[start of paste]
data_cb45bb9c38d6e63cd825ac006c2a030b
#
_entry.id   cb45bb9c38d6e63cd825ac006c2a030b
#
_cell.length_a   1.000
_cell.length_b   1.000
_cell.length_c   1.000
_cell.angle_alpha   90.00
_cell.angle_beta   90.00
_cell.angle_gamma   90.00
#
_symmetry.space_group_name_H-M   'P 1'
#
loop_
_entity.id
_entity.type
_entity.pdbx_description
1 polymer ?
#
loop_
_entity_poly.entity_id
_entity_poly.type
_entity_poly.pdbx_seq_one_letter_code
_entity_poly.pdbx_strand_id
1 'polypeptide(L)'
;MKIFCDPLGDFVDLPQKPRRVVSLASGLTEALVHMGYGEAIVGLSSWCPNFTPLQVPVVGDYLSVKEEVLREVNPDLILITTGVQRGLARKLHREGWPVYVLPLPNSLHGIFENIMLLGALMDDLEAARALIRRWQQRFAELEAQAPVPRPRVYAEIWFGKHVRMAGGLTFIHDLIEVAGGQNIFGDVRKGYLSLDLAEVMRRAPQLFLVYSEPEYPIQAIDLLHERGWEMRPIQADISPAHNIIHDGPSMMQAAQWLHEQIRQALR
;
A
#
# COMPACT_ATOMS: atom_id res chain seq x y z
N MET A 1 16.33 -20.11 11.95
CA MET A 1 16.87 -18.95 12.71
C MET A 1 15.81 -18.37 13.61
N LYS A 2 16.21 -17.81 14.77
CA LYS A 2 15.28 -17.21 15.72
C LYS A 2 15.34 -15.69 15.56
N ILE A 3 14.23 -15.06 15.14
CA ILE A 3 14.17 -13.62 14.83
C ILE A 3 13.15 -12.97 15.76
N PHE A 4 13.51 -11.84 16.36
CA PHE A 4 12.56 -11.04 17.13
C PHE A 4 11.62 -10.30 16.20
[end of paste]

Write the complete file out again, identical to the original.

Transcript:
data_cb45bb9c38d6e63cd825ac006c2a030b
#
_entry.id   cb45bb9c38d6e63cd825ac006c2a030b
#
_cell.length_a   1.000
_cell.length_b   1.000
_cell.length_c   1.000
_cell.angle_alpha   90.00
_cell.angle_beta   90.00
_cell.angle_gamma   90.00
#
_symmetry.space_group_name_H-M   'P 1'
#
loop_
_entity.id
_entity.type
_entity.pdbx_description
1 polymer ?
#
loop_
_entity_poly.entity_id
_entity_poly.type
_entity_poly.pdbx_seq_one_letter_code
_entity_poly.pdbx_strand_id
1 'polypeptide(L)'
;MKIFCDPLGDFVDLPQKPRRVVSLASGLTEALVHMGYGEAIVGLSSWCPNFTPLQVPVVGDYLSVKEEVLREVNPDLILITTGVQRGLARKLHREGWPVYVLPLPNSLHGIFENIMLLGALMDDLEAARALIRRWQQRFAELEAQAPVPRPRVYAEIWFGKHVRMAGGLTFIHDLIEVAGGQNIFGDVRKGYLSLDLAEVMRRAPQLFLVYSEPEYPIQAIDLLHERGWEMRPIQADISPAHNIIHDGPSMMQAAQWLHEQIRQALR
;
A
#
# COMPACT_ATOMS: atom_id res chain seq x y z
N MET A 1 16.33 -20.11 11.95
CA MET A 1 16.87 -18.95 12.71
C MET A 1 15.81 -18.37 13.61
N LYS A 2 16.21 -17.81 14.77
CA LYS A 2 15.28 -17.21 15.72
C LYS A 2 15.34 -15.69 15.56
N ILE A 3 14.23 -15.06 15.14
CA ILE A 3 14.17 -13.62 14.83
C ILE A 3 13.15 -12.97 15.76
N PHE A 4 13.51 -11.84 16.36
CA PHE A 4 12.56 -11.04 17.13
C PHE A 4 11.62 -10.30 16.20